Of all created beings, angils are the most excellent, they being pure immaterial spirits, approaching nearest to the nature of God, Who is the infinite, eternal, and uncreated Spirit, Psal. civ. 4. "He maketh his angels spirits, his ministers J flaming fire;" and yet when they fell from their first state, and so needed a Saviour as much as fallen man, yet the apostle here tells us, with a verily, that ie took not on their nature, or dkl not catch hold o/"them, to save them from ruin. This is clear and evident from the terms in which the first promise is uttered, Gen. iii. 15. where, at the fame time that the remedy and relief is promised to fallen man, vengeance and with is denounced against Satan, " It shall bruise thy head," says the Lord to Satan, viz. the " feed of the woman." This is upon the matter repeated, If. lxiii. 4. "The day of vengeance is in mine heart, and the year of my redeemed is come;" as if he had said, 'The old quarrel with Satan, the enemy of man's salvation; is still in mine heart, I am to execute vengeance upon him when I come in the fiXh, to redeem, roy people from his slavery and bondage.' And accordingly, we are toldj Col. ii. 15. That he " spoiled principalities and powers," and triumphed over them in his cross. Eternal war is proclaimed from heaven against the fallen angels: hence we are told, Jude 6. "The angels which kept not their first estate, he hath reserved in everlasting chains under darkness, unto the judgement of the great day." From all which it ij dew, that he is so far from (bowing such a regard to the fallen. Mgels, as to take their nature upon him, that he hath taken uPi and will pursue an everlasting quarrel against them. And 'make no doubt but it fills those evil spirits with horror and torment, to hear these tidings told in this assembly, where we we met together to commemorate the love of God, in taking on 'he human nature, and giving it a sacrifice for the sin o£ man.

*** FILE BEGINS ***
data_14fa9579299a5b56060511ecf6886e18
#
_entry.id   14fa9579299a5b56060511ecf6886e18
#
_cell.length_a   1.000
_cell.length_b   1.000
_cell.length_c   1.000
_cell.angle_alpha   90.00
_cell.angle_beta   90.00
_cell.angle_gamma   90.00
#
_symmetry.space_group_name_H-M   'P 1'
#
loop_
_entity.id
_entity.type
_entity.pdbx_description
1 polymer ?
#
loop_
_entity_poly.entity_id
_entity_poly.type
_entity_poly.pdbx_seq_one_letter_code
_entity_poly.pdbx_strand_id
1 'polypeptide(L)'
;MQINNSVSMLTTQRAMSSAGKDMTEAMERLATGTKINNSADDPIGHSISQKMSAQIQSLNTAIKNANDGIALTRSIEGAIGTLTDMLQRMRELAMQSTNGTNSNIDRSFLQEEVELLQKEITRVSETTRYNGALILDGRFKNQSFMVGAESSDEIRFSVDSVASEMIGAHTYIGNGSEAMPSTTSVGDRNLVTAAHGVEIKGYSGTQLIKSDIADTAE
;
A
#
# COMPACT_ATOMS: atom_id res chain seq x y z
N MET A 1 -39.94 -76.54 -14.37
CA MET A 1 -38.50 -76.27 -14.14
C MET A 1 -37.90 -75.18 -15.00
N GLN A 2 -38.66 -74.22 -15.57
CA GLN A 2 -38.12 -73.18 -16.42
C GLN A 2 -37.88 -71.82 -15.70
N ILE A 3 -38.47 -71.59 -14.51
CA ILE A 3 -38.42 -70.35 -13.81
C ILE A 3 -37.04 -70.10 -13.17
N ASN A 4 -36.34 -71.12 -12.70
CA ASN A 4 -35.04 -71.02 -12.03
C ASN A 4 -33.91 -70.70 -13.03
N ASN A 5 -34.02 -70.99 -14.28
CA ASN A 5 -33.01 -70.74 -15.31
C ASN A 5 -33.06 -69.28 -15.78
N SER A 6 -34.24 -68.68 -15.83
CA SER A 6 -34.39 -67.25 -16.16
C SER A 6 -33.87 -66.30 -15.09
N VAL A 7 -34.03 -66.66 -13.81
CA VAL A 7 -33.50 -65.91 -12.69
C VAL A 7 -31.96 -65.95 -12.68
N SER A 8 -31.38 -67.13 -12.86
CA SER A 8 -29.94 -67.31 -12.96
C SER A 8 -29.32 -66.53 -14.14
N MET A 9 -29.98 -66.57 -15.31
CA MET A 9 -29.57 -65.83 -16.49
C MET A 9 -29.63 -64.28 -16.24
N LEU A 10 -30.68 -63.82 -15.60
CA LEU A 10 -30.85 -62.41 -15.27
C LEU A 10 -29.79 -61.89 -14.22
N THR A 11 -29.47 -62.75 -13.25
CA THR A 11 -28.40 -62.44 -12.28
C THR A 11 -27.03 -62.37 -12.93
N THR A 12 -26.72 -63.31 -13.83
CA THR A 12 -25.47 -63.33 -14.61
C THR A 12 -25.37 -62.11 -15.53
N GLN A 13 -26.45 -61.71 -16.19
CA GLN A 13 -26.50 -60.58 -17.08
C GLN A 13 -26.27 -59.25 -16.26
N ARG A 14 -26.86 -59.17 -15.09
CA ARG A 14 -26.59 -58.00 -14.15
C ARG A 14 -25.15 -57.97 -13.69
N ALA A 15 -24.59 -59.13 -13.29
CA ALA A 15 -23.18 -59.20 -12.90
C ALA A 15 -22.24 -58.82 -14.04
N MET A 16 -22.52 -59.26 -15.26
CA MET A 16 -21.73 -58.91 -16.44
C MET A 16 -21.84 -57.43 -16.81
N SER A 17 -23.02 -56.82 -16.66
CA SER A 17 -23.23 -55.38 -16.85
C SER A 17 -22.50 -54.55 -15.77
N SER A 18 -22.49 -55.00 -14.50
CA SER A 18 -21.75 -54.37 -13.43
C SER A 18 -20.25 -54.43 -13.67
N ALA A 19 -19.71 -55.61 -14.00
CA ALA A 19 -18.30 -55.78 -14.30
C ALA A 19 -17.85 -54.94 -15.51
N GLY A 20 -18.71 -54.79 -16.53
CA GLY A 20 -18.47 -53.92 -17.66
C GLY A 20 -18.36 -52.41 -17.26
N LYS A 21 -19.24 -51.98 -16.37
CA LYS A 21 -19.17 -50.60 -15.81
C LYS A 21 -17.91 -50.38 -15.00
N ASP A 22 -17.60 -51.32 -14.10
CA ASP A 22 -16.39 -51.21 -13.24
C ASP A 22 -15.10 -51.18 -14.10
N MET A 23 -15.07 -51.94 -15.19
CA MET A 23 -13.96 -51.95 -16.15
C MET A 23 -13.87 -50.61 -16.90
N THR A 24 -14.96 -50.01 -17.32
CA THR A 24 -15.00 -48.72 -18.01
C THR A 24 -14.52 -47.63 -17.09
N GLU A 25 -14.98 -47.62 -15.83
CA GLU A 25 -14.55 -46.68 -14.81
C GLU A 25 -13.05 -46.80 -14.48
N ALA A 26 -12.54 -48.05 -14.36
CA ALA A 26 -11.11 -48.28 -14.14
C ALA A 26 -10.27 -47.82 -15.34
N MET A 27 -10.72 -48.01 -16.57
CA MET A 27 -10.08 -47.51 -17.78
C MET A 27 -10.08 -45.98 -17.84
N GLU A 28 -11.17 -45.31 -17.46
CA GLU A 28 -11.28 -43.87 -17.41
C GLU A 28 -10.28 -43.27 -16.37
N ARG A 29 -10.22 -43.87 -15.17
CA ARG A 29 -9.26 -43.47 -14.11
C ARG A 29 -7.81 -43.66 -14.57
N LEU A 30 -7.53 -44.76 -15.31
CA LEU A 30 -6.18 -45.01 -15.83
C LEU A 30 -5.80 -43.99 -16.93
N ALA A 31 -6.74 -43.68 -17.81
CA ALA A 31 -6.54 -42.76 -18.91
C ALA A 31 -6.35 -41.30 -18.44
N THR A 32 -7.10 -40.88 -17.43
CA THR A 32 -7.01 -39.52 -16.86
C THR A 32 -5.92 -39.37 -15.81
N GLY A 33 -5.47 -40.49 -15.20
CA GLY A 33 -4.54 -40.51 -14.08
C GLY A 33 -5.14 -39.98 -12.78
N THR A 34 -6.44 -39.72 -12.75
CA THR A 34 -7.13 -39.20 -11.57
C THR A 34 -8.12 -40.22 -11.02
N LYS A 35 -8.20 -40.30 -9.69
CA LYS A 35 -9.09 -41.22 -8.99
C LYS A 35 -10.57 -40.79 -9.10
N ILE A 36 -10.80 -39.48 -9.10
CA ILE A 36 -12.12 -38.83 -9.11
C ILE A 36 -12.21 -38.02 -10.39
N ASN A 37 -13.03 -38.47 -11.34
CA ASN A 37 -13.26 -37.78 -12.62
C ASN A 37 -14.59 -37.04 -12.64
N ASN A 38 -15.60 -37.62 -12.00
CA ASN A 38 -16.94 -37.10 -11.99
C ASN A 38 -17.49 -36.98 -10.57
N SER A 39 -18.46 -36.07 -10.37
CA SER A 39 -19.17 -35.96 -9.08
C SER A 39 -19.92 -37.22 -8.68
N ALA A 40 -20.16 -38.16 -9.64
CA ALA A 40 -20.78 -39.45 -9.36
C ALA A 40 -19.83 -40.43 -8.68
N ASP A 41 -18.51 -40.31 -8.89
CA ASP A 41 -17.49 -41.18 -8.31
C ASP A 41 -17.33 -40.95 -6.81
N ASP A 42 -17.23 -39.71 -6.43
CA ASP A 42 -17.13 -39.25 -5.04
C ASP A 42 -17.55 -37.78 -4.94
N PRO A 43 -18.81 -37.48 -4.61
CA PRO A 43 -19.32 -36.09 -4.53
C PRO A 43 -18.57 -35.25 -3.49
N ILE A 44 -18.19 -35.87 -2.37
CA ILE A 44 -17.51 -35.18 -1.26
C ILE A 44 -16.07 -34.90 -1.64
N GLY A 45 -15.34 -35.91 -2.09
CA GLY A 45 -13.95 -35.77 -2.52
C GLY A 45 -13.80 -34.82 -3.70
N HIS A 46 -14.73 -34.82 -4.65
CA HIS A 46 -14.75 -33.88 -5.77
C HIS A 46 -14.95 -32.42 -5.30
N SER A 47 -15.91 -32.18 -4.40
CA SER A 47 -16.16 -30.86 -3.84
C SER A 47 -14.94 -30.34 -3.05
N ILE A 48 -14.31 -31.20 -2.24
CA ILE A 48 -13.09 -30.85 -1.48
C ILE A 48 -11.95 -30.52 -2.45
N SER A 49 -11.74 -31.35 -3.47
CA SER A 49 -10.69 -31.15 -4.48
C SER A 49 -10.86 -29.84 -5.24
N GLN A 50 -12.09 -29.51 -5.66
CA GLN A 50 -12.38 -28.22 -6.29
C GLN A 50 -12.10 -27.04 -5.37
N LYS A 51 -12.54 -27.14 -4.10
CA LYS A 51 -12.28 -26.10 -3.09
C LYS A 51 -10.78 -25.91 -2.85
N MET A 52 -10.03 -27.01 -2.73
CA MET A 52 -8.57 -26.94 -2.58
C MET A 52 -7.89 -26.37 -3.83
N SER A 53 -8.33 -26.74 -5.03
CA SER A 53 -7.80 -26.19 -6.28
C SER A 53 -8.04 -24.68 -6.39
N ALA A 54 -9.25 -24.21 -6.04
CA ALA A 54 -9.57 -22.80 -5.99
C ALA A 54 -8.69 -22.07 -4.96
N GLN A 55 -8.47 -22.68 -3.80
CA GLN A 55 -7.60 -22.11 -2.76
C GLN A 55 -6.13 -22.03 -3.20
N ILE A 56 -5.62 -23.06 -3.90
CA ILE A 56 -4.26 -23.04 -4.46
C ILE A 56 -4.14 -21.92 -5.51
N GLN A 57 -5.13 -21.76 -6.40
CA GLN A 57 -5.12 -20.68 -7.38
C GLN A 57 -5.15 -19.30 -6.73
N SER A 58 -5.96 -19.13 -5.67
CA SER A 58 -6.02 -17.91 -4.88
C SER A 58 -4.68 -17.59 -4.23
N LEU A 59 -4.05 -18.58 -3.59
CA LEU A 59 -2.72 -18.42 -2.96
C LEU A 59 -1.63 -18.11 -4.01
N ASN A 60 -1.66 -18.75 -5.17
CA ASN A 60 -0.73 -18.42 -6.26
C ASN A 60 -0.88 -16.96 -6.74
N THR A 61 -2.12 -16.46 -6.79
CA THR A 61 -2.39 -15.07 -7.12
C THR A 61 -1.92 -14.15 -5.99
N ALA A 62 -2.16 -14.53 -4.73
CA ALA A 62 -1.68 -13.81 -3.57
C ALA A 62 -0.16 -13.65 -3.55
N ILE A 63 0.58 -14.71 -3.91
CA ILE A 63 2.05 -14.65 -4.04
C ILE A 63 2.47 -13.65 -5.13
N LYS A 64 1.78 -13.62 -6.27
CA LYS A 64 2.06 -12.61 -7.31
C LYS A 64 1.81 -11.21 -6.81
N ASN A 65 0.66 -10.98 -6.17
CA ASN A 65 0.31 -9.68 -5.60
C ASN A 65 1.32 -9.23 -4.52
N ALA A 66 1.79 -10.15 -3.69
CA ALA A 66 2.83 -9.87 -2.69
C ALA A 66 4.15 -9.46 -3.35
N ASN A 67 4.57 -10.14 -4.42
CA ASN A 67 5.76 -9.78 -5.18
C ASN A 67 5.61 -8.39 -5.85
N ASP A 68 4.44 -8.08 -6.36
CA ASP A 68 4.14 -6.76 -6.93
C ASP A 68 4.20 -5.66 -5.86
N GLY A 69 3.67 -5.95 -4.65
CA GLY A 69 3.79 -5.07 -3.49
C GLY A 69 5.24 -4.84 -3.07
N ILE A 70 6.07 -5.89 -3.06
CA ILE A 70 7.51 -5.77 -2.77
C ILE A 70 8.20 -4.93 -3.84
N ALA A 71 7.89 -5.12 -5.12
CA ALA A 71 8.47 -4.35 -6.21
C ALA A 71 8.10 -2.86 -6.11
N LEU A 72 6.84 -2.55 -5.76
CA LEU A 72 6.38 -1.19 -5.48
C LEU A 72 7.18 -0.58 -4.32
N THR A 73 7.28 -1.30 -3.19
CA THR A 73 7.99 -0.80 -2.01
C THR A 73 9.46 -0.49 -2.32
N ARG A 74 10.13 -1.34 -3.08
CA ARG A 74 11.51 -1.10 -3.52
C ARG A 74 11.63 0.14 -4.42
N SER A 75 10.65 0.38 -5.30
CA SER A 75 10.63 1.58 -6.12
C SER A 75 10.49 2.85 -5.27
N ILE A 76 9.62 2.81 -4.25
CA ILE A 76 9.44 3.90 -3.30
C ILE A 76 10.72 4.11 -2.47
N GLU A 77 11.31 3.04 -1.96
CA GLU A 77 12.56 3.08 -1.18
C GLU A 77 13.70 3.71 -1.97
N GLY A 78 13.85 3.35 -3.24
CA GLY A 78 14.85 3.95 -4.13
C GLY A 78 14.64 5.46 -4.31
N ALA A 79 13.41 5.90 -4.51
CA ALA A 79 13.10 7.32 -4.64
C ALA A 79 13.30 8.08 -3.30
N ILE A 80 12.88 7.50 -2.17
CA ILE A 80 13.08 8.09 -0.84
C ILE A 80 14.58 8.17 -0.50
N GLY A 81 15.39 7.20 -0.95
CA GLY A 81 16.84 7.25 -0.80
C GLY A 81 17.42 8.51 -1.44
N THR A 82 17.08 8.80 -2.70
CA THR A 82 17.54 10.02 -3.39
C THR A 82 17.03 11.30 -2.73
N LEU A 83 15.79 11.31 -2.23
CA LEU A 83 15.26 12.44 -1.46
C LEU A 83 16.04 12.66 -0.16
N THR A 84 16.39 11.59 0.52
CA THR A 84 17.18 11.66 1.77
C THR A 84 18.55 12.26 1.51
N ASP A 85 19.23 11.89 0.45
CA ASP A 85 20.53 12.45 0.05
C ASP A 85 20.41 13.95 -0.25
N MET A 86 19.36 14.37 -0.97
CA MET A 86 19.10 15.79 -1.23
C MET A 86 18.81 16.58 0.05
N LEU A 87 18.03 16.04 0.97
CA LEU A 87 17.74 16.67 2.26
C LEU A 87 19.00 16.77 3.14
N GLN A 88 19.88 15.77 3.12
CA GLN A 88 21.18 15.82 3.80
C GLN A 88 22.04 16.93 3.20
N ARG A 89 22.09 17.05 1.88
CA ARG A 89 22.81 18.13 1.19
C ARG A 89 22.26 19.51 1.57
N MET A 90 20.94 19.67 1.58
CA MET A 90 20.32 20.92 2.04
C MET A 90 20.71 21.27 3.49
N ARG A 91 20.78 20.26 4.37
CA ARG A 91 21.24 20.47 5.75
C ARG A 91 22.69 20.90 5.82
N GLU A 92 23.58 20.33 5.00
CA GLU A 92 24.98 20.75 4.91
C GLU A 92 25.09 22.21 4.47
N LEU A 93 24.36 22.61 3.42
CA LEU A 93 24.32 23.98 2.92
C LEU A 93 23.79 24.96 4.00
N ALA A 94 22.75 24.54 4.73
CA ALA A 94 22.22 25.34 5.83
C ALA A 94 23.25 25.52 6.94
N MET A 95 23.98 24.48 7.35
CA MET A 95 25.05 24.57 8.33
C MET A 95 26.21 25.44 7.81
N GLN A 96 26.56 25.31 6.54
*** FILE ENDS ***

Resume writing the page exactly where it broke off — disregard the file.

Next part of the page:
'know some divines pretend to assign some reasons, why ^od passed by the nature of angels, when lie took on him the '""nan nature : but feeing the Spirit of God is silent as to this matter, it is safest for us to resolve it into the will of that foreign Lord, " who doth in the armies of heaven, and amotiga the inhabitants of the earth," what pleascth him;

Vol. HI. Z «M